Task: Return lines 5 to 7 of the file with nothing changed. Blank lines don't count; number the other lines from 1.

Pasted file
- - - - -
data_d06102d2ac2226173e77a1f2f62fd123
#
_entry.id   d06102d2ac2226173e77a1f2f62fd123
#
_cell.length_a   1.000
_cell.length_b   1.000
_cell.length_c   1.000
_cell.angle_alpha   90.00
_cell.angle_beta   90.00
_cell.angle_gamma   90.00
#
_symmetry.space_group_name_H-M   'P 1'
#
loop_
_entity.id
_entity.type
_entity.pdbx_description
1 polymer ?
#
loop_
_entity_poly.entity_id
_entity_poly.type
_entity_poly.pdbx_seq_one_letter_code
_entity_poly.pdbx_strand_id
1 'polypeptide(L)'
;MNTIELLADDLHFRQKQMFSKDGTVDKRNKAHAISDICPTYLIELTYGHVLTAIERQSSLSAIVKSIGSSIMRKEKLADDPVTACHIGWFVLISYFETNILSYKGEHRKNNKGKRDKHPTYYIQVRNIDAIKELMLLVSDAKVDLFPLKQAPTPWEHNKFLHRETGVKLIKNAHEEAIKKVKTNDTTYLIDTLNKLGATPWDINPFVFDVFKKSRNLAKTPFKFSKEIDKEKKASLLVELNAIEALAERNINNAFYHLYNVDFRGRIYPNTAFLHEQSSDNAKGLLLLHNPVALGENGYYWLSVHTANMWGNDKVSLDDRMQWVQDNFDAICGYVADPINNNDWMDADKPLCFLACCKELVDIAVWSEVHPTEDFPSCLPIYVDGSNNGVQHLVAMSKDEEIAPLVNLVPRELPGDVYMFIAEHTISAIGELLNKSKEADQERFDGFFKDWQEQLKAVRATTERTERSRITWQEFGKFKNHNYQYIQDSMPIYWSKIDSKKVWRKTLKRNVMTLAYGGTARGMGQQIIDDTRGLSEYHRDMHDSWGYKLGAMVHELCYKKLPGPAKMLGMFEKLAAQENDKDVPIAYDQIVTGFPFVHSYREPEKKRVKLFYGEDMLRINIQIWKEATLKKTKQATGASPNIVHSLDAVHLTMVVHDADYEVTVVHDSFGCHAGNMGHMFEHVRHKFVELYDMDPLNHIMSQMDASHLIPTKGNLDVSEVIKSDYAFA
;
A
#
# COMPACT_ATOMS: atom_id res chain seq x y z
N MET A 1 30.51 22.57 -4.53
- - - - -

_cell.length_a   1.000
_cell.length_b   1.000
_cell.length_c   1.000